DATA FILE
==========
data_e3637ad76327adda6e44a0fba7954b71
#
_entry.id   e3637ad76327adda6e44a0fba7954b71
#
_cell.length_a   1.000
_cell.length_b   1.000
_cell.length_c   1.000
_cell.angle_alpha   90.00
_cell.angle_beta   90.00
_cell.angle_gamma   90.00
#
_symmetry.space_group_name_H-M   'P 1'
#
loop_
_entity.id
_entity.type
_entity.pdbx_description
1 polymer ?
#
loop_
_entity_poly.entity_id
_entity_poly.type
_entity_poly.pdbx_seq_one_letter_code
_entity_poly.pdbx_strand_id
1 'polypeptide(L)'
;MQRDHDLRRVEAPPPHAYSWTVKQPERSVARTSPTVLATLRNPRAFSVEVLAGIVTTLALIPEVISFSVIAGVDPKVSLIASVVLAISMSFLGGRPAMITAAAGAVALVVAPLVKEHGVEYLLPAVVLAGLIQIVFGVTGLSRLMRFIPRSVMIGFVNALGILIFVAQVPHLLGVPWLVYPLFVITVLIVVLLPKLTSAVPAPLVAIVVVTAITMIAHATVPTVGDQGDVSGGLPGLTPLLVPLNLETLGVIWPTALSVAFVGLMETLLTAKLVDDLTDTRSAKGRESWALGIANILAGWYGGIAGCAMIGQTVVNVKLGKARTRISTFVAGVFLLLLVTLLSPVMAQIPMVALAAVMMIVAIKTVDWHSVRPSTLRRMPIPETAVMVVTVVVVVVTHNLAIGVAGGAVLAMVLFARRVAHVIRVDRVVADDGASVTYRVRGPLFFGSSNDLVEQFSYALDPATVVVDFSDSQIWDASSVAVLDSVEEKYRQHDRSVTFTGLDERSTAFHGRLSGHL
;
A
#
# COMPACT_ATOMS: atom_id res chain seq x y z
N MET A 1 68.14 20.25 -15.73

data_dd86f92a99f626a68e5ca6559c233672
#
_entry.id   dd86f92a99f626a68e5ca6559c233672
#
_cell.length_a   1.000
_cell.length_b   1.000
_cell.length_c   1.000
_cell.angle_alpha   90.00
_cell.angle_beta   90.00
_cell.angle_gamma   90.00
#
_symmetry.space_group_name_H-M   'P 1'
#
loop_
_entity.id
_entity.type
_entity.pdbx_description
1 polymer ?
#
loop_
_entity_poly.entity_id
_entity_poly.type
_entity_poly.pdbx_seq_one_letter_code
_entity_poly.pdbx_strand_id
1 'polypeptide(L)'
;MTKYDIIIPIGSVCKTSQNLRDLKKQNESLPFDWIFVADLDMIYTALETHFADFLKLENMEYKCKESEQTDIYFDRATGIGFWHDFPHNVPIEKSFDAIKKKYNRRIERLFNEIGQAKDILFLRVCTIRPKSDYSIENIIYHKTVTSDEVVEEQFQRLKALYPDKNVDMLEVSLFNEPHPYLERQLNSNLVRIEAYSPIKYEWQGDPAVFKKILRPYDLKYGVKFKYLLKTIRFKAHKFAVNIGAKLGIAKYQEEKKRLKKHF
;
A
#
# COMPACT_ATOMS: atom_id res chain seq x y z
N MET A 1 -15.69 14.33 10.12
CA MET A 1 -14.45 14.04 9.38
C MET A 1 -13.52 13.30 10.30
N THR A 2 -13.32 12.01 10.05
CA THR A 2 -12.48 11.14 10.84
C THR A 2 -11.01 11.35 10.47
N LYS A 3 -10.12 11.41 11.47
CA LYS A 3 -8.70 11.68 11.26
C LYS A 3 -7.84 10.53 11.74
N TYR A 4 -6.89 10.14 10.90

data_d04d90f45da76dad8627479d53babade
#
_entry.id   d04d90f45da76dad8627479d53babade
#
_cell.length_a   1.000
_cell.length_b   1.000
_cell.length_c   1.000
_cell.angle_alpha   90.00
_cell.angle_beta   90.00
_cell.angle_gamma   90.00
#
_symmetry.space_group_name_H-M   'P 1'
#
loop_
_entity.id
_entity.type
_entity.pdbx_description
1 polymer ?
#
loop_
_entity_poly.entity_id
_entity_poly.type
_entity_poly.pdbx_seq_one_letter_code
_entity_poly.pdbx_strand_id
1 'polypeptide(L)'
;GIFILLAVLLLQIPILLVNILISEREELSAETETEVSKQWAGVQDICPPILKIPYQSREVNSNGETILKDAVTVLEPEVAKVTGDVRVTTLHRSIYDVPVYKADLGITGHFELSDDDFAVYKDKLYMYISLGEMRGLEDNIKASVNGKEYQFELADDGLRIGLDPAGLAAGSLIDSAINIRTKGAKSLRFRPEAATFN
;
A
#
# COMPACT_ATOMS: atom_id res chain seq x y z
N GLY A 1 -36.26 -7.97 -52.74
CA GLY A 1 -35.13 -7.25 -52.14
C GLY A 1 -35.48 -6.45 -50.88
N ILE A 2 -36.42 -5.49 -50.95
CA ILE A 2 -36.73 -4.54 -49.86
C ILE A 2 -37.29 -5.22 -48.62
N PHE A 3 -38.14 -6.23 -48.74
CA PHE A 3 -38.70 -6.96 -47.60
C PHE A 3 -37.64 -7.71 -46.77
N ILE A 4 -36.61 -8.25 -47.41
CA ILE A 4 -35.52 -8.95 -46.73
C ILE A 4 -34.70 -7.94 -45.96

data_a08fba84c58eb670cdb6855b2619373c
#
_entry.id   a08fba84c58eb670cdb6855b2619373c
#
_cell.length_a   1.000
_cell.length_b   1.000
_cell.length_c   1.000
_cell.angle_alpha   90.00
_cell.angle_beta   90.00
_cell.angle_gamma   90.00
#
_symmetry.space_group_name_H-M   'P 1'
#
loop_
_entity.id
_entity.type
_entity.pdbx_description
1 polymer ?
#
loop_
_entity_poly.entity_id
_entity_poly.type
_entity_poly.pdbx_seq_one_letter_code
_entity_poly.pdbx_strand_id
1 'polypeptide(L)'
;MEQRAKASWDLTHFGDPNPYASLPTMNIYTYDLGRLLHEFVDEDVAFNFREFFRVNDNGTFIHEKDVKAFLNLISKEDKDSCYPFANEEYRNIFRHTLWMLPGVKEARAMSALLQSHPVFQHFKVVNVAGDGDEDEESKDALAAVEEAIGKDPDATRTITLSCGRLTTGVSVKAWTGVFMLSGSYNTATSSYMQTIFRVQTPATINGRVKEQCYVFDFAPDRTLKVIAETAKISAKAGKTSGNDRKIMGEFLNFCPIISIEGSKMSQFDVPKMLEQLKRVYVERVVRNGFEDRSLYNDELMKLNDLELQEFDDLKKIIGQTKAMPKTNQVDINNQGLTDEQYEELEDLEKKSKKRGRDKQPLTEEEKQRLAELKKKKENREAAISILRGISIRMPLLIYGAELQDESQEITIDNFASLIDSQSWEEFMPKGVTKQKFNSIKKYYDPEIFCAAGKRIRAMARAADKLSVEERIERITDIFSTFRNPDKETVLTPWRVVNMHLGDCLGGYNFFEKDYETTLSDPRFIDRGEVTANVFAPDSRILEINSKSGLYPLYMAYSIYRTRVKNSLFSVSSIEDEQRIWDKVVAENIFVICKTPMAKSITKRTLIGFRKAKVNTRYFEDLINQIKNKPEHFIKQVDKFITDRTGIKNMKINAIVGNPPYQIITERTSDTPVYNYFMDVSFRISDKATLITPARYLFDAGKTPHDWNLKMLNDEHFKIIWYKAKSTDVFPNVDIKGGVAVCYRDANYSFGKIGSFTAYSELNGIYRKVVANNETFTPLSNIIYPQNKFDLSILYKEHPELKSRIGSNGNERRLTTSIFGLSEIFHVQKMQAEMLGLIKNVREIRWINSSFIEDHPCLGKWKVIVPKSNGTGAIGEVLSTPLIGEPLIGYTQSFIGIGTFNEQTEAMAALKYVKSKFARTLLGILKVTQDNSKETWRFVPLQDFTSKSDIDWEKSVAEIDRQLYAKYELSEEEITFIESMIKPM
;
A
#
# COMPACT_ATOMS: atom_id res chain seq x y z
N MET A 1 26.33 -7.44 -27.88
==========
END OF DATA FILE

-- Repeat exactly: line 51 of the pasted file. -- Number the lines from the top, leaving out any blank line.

loop_